Only participants with at least one noncalcified lung nodule on the baseline low-dose CT scan were included in this analysis. These participants were followed with repeat low-dose CT at 3-to-12-month intervals, with the interval determined by the maximum diameter of the long axis of the largest nodule, until any of the following occurred: all nodules were seen to be stable for at least 2 years, the nodules were no longer visible, benign calcification developed, or the nodules were determined to be benign or malignant on biopsy or surgical resection.


The diagnosis of lung cancer was made by histopathological examination of resection specimens or cytopathological examination of needle-aspiration biopsy samples. A microcoil localization technique was used to mark the nodule under CT guidance before surgical resection.11 Resected tumors were classified with the use of the World Health Organization classification of lung neoplasms.12


Descriptive statistics were prepared with the use of contingency-table analyses for categorical data and Fisher’s exact test. The 95% confidence intervals for proportions were estimated with the use of the binomial exact method. Ordinal data were compared with the use of a nonparametric test of trend,13 and continuous data with the use of Student’s t-test. Multivariable logistic-regression models were prepared to estimate the risk of lung cancer associated with potential predictors, including sociodemographic variables and clinical variables such as smoking exposure and nodule characteristics. Inclusion of variables in the models was based on existing knowledge of risk factors for lung cancer and on nodule characteristics that are readily discernible on low-dose CT images. Two sets of predictive models were prepared. The first set was a parsimonious model that included only predictors that were significant (at P<0.05), and the second set, a fuller model that included additional predictors that were thought a priori to be associated with the risk of lung cancer if the P values for them were less than 0.25. In these analyses, the unit of analysis was the nodule. Because some persons had multiple nodules, the variances of effect estimates were adjusted for clustering of data within persons with the use of the Huber–White robust (sandwich) variance estimator.14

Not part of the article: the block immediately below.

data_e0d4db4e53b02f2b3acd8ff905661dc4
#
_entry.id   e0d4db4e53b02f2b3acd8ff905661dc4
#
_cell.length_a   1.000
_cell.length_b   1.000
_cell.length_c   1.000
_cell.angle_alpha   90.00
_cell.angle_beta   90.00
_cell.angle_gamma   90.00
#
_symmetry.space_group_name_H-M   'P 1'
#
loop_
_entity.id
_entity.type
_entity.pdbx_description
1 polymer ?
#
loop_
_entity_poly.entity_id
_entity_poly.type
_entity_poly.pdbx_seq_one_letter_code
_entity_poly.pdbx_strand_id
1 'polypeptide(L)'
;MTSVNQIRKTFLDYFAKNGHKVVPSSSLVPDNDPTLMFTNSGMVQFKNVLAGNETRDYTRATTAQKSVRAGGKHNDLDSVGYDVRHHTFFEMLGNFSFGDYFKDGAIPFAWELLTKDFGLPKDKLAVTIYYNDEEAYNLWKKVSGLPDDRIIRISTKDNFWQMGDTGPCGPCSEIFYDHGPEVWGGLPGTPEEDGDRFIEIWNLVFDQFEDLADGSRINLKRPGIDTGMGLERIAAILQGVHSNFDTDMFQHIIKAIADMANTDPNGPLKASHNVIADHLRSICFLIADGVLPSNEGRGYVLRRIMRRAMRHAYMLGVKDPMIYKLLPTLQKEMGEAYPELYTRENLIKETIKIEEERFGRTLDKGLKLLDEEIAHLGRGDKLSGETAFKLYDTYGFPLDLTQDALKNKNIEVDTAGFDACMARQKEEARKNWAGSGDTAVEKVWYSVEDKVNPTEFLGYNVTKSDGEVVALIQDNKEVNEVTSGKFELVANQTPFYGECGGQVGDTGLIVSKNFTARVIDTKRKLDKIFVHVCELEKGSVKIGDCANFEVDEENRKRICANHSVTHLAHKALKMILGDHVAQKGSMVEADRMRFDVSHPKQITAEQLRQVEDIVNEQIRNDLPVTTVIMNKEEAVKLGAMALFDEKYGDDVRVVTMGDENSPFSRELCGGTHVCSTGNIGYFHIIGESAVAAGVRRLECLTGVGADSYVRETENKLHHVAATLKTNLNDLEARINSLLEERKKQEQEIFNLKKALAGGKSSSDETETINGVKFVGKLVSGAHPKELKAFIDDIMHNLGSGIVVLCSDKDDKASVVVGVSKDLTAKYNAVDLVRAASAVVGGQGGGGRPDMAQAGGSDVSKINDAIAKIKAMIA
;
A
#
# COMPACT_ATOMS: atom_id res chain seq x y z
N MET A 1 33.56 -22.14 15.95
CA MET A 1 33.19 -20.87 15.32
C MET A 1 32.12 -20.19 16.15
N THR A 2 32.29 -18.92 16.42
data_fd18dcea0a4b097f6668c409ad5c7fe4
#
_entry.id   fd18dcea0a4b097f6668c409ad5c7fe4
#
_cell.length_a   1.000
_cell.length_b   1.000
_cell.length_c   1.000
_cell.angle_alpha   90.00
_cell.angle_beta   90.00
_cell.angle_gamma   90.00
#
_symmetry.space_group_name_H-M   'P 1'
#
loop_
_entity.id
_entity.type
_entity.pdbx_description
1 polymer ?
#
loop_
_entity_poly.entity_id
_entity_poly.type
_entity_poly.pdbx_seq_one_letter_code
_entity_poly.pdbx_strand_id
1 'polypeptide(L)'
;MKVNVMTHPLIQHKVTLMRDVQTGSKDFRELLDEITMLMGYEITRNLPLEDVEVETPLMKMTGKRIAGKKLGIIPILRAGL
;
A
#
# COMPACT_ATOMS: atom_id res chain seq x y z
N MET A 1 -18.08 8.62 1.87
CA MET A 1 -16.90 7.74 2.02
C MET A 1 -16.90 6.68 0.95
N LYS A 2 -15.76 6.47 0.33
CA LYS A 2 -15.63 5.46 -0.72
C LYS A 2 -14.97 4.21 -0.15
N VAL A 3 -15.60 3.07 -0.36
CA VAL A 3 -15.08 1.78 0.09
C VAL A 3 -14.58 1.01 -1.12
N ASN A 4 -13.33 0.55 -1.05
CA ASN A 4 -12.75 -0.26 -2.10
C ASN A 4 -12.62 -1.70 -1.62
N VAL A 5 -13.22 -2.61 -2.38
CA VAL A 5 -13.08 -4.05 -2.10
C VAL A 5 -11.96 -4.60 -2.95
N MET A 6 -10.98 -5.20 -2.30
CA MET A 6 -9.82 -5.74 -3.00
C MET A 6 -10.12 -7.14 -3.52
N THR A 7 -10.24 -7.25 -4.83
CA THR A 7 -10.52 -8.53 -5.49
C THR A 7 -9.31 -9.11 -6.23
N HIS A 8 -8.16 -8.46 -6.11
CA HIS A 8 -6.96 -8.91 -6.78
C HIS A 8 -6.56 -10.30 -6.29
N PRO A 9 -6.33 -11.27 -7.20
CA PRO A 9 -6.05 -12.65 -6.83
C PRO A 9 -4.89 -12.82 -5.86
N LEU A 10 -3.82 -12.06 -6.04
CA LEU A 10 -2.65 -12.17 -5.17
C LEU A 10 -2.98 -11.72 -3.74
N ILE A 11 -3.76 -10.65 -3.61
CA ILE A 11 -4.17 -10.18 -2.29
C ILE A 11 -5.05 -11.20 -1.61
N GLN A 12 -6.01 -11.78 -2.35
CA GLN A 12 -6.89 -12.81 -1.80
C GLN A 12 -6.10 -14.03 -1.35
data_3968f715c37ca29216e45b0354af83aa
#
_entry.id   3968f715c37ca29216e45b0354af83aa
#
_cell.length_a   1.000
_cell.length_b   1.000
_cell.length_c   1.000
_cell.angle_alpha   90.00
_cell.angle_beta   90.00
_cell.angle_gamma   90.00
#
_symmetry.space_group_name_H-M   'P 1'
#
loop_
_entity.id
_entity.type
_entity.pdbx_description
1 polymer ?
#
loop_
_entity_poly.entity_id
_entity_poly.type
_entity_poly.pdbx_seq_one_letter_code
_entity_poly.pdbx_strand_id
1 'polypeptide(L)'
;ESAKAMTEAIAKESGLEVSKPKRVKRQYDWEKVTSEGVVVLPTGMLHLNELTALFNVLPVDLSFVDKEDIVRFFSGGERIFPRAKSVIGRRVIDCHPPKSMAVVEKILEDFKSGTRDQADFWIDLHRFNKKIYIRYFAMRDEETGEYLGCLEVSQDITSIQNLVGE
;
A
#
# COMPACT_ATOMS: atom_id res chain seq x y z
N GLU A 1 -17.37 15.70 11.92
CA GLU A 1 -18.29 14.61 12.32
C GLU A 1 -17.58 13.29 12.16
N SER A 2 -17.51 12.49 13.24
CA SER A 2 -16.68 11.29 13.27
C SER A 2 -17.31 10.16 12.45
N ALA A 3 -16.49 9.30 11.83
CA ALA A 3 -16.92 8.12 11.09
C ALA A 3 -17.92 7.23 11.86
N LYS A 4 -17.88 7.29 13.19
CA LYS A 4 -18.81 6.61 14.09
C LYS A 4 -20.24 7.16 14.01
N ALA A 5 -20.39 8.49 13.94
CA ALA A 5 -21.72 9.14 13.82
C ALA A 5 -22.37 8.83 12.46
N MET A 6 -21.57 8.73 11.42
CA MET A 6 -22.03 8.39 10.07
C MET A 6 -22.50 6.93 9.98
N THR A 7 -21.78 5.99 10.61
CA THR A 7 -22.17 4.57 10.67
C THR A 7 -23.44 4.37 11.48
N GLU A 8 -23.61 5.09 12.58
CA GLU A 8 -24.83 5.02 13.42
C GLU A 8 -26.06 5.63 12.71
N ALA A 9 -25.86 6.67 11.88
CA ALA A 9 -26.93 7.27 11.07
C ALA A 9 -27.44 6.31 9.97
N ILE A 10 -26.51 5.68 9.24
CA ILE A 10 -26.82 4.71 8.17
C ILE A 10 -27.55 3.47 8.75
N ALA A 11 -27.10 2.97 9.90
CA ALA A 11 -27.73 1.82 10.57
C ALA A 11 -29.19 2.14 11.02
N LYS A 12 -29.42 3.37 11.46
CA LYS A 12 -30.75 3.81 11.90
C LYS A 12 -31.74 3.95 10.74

Nonlinear effects of continuous variables were evaluated with the use of locally weighted scatterplot smoothing (LOWESS) plots and multivariable fractional polynomials.15 We evaluated interactions between important predictors in final models by including interaction terms along with main-effect terms. None of the interactions we tested were significant, and they are not discussed further in this article.

We evaluated the predictive performance of the model by assessing its discrimination (ability to classify correctly) and its calibration (whether probabilities predicted by the model match observed probabilities). Discrimination was measured with the use of the area under the receiver-operating-characteristic curve (AUC). All AUCs reported are presented with bootstrap bias-corrected 95% confidence intervals, with bootstrapping techniques based on 1000 bootstrapped samples.16 We evaluated calibration by subtracting the model-estimated probability from the observed probability for each study participant, placing these absolute errors in rank order, and evaluating the magnitude of the median and 90th percentile of the absolute errors.17 In addition, the mean absolute errors for each decile of model-predicted risk were evaluated.